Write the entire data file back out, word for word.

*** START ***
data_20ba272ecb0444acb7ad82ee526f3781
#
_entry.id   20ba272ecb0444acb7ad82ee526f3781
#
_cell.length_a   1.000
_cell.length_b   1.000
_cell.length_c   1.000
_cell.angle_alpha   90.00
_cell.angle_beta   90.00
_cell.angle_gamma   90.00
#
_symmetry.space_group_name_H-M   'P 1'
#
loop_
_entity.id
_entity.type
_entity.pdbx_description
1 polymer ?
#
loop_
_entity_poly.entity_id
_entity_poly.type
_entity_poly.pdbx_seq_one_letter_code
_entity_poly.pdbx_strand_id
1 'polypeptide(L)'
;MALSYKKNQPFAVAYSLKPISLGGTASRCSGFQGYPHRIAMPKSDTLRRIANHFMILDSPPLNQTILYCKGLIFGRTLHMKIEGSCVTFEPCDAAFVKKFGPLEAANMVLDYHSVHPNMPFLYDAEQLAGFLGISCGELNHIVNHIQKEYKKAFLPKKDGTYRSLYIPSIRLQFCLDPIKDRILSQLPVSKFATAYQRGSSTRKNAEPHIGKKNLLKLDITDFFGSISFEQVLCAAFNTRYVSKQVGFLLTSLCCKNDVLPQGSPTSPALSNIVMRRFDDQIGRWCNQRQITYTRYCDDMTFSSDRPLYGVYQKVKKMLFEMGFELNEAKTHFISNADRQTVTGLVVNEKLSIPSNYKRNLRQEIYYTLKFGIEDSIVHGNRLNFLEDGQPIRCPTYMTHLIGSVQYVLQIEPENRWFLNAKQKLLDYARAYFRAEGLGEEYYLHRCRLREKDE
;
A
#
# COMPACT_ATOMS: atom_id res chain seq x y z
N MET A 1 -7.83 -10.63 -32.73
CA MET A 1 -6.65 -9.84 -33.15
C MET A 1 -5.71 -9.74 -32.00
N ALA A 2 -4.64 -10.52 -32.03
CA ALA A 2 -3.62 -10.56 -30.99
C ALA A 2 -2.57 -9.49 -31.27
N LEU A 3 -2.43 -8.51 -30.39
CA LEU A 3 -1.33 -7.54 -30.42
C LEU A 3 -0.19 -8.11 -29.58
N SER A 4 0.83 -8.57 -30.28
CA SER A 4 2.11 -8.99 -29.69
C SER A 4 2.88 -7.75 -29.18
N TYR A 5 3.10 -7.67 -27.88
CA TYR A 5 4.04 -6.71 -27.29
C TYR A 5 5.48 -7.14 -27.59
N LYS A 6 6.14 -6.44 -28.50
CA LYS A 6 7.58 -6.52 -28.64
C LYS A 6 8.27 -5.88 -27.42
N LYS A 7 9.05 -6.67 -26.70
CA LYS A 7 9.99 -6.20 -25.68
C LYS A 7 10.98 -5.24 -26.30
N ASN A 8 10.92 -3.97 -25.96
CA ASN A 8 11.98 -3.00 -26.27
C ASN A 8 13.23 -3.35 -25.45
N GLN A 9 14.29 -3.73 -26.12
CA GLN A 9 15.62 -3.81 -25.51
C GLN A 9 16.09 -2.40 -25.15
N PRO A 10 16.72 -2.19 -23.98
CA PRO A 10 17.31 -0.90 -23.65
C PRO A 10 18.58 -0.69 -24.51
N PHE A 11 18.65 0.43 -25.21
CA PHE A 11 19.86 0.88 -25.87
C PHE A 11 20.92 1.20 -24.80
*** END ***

data_20ba272ecb0444acb7ad82ee526f3781
#
_entry.id   20ba272ecb0444acb7ad82ee526f3781
#
_cell.length_a   1.000
_cell.length_b   1.000
_cell.length_c   1.000
_cell.angle_alpha   90.00
_cell.angle_beta   90.00
_cell.angle_gamma   90.00
#
_symmetry.space_group_name_H-M   'P 1'
#
loop_
_entity.id
_entity.type
_entity.pdbx_description
1 polymer ?
#
loop_
_entity_poly.entity_id
_entity_poly.type
_entity_poly.pdbx_seq_one_letter_code
_entity_poly.pdbx_strand_id
1 'polypeptide(L)'
;MALSYKKNQPFAVAYSLKPISLGGTASRCSGFQGYPHRIAMPKSDTLRRIANHFMILDSPPLNQTILYCKGLIFGRTLHMKIEGSCVTFEPCDAAFVKKFGPLEAANMVLDYHSVHPNMPFLYDAEQLAGFLGISCGELNHIVNHIQKEYKKAFLPKKDGTYRSLYIPSIRLQFCLDPIKDRILSQLPVSKFATAYQRGSSTRKNAEPHIGKKNLLKLDITDFFGSISFEQVLCAAFNTRYVSKQVGFLLTSLCCKNDVLPQGSPTSPALSNIVMRRFDDQIGRWCNQRQITYTRYCDDMTFSSDRPLYGVYQKVKKMLFEMGFELNEAKTHFISNADRQTVTGLVVNEKLSIPSNYKRNLRQEIYYTLKFGIEDSIVHGNRLNFLEDGQPIRCPTYMTHLIGSVQYVLQIEPENRWFLNAKQKLLDYARAYFRAEGLGEEYYLHRCRLREKDE
;
A
#
# COMPACT_ATOMS: atom_id res chain seq x y z
N MET A 1 -7.83 -10.63 -32.73
CA MET A 1 -6.65 -9.84 -33.15
C MET A 1 -5.71 -9.74 -32.00
N ALA A 2 -4.64 -10.52 -32.03
CA ALA A 2 -3.62 -10.56 -30.99
C ALA A 2 -2.57 -9.49 -31.27
N LEU A 3 -2.43 -8.51 -30.39
CA LEU A 3 -1.33 -7.54 -30.42
C LEU A 3 -0.19 -8.11 -29.58
N SER A 4 0.83 -8.57 -30.28
CA SER A 4 2.11 -8.99 -29.69
C SER A 4 2.88 -7.75 -29.18
N TYR A 5 3.10 -7.67 -27.88
CA TYR A 5 4.04 -6.71 -27.29
C TYR A 5 5.48 -7.14 -27.59
N LYS A 6 6.14 -6.44 -28.50
CA LYS A 6 7.58 -6.52 -28.64
C LYS A 6 8.27 -5.88 -27.42
N LYS A 7 9.05 -6.67 -26.70
CA LYS A 7 9.99 -6.20 -25.68
C LYS A 7 10.98 -5.24 -26.30
N ASN A 8 10.92 -3.97 -25.96
CA ASN A 8 11.98 -3.00 -26.27
C ASN A 8 13.23 -3.35 -25.45
N GLN A 9 14.29 -3.73 -26.12
CA GLN A 9 15.62 -3.81 -25.51
C GLN A 9 16.09 -2.40 -25.15
N PRO A 10 16.72 -2.19 -23.98
CA PRO A 10 17.31 -0.90 -23.65
C PRO A 10 18.58 -0.69 -24.51
N PHE A 11 18.65 0.43 -25.21
CA PHE A 11 19.86 0.88 -25.87
C PHE A 11 20.92 1.20 -24.80